Bravo! Another excellent example of questionable time management and efficiency by the council. Up next: Numerous town hall meetings and further debate regarding the council's new from-the-hip cell phone usage rules... all of which'll get us nowhere (See: Argo Dam). I move to have the council scrub graffiti and work at the soup kitchen.

Craig Lounsbury

Wed, Feb 17, 2010 : 8:21 a.m.

The thing is several studies show "hands free" devices are no safer than "hands on" devices. So the hypocrisy of the proposed bill is the equivalent to saying driving drunk is against the law unless your drunk on Chardonnay in which case your exempt. The burden of proof of course lies with the driver to prove it was indeed Chardonnay. There are numerous articles back up my point. Below is just one link to a Washington Post article.

Fred Posner

Wed, Feb 17, 2010 : 8:20 a.m.

Banning GPS is ridiculous. I'd much rather a person use a GPS than cause accidents when driving confused.

Jerry Renning

Wed, Feb 17, 2010 : 8:19 a.m.

You cannot legislate safety! Talking in an earbud is no different than speaking to someone in the car. Should we outlaw people in the back seat? We do look at them in the mirror [distraction] or turn around. What about gazing out the window [ditraction] just as dangerous eh? Get the mass transit systems in place. I may have to stop shopping in Ann Arbor and use the internet! Look at the airlines and how dehumanizing the searches are becoming because the gov missed the signals in December. Bad guys will find other large gatherings... and then there won't be any it will all be telecast.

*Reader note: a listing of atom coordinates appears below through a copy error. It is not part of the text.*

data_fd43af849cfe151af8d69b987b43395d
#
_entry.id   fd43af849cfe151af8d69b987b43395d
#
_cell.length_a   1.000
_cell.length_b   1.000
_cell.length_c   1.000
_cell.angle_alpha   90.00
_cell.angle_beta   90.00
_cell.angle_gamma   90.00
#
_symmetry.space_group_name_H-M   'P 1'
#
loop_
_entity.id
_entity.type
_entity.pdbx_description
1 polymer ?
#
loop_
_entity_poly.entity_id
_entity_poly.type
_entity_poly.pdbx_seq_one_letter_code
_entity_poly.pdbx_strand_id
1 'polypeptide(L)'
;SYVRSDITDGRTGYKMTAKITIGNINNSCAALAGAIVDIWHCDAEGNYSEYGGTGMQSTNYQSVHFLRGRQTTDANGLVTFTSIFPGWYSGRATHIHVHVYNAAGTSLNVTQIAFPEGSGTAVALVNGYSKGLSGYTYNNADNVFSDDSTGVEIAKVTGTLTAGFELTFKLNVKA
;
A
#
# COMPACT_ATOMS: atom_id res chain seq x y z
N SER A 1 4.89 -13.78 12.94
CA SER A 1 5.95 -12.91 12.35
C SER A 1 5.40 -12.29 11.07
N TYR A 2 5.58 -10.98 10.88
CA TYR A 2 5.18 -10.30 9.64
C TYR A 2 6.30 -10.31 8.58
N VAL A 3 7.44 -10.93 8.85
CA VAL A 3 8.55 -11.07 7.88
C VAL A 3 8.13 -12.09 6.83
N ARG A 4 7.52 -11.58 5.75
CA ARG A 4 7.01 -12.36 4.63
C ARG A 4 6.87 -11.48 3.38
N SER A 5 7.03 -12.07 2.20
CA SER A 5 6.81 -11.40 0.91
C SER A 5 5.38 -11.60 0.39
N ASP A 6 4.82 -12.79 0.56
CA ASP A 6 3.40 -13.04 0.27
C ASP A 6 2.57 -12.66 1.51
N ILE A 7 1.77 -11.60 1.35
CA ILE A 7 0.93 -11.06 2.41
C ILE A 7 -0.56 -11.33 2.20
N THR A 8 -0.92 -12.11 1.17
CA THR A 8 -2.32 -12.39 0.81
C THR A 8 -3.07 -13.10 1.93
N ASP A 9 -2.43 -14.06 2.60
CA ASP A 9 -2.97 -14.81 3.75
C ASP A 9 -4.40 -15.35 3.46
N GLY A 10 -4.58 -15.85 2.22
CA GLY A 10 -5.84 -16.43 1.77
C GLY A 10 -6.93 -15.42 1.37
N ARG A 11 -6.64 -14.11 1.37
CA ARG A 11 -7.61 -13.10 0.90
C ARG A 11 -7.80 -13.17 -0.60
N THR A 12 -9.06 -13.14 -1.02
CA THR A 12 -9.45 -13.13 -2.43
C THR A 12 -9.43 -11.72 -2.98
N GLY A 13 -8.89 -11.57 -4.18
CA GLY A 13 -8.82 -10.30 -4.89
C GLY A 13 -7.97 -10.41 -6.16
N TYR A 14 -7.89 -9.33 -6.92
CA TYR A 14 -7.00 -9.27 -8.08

Wed, Feb 17, 2010 : 8:16 a.m.

Careless driving has been and continues to be a serious civil infraction. Those engaging in it already face fines, court costs, points and increased insurance premiums. The makers concern was not the many potential distractions that MIGHT cause or contribute to careless driving, but the act itself - careless driving. If I drive in a careless manner and in so doing endanger myself and others - ticket me. If I am able to eat, shave, apply makeup, talk, text, surf or navigate and also drive in a non-dangerous manner, please get out of my life and leave me alone.